“Murphy’s War” is a Peter Yates film (his only war movie) and was released in 1971.  It was set and filmed in Venezuela on the Orinoco River.  It stars Peter O’Toole  (three years after “The Lion in Winter”).  Murphy was a crewman on a British freighter that is sunk on the river by a German u-boat (actually an American sub sold to the Venezuelan Navy).  He was the sole survivor as the Germans machine-gunned the crew.  He recovers at a nearby missionary settlement where he makes the acquaintance of a female Quaker doctor named Hayden (Sien Phillips - O’Toole’s then wife).  The pilot of a floatplane that had been shot down by the sub washes ashore and is murdered by the u-boat captain when his men raid the settlement.  Murphy vows revenge with the help of a handy man named Louis (Phillippe Noiret).  They recover the plane and Murphy learns to fly it.  His plan is to drop some rather large Molotov cocktails on the sub.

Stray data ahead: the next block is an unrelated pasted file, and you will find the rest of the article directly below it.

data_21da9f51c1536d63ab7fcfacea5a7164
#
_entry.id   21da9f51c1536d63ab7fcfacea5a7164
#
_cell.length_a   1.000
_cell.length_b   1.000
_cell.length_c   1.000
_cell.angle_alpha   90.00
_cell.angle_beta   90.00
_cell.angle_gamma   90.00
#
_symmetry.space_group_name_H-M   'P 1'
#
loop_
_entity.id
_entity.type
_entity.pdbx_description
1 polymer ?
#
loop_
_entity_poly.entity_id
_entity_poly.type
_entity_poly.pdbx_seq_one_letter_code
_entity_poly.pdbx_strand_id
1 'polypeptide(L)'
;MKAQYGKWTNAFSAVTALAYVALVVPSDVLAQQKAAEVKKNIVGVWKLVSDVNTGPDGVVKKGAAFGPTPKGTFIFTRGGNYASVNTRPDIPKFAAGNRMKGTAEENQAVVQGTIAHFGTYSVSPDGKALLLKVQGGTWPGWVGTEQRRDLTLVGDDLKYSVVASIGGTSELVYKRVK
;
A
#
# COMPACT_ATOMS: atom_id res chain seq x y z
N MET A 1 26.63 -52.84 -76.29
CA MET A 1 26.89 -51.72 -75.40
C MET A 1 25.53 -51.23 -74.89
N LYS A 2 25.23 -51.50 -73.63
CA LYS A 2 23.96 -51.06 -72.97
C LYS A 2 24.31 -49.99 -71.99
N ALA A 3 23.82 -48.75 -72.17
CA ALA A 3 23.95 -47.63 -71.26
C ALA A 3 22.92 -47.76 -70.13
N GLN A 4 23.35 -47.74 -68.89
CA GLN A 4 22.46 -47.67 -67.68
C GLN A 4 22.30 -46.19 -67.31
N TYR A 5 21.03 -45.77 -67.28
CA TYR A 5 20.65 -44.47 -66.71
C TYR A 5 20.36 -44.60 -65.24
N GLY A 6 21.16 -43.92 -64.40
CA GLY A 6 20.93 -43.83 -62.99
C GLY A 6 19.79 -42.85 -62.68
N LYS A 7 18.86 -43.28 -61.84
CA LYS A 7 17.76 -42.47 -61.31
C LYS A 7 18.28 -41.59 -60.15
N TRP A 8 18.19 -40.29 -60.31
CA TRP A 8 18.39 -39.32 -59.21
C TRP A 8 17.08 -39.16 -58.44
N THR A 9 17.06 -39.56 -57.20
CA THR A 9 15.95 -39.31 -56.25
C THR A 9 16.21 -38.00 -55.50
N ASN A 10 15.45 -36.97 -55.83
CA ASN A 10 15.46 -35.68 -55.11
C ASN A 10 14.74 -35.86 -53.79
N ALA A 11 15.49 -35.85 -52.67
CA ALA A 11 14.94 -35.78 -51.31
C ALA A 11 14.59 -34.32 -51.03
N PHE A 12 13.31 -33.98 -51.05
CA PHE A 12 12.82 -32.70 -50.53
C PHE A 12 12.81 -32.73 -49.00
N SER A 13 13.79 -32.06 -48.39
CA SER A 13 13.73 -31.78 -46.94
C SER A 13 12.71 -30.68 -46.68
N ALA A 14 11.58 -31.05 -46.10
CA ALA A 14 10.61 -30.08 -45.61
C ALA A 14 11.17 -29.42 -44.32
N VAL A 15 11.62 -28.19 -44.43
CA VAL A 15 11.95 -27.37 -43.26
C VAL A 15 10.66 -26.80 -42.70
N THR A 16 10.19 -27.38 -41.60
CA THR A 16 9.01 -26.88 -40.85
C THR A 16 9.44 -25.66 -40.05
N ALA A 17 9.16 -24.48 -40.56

“Murphy’s War” is well made.  The cinematography is showy.  The opening scene of the sinking of the ship is very busy with quick cuts and some distorted POV from Murphy’s perspective (O’Toole did his own stunts amidst the burning oil, explosions, and machine gun bullets).  The scene is quite effective in establishing that the Nazis are evil and deserve vengeance.  Another bravura scene is the one where Murphy learns to fly the plane.  I doubt he did the stunt flying because it is pretty hairy.  It is an extended scene which is typical of a movie that takes its time getting where it’s going.  It is also typical of the implausible nature of much of what happens in the plot.  Cinematic baubles can only partly mask the lack of reality evidenced in the movie.  To advance the obsessive revenge angle (and to get the movie to feature length), the film has several plot developments that defy logic.  Starting with what the hell is a u-boat doing up a South American river in the last weeks of WWI?  So turn your logic off and enjoy.  There are some entertaining action sequences that will leave war movie fans smiling (and shaking their heads).  Accuracy is not a factor as it is obviously not based on a true story.  In order to add the irony that the war is nearing an end and yet both the u-boat captain and Murphy are pursuing hostilities with avengeance, the movie has a u-boat operating in Venezuela.  This would have been extremely unlikely since the u-boat fleet had been pulled back long before April, 1945.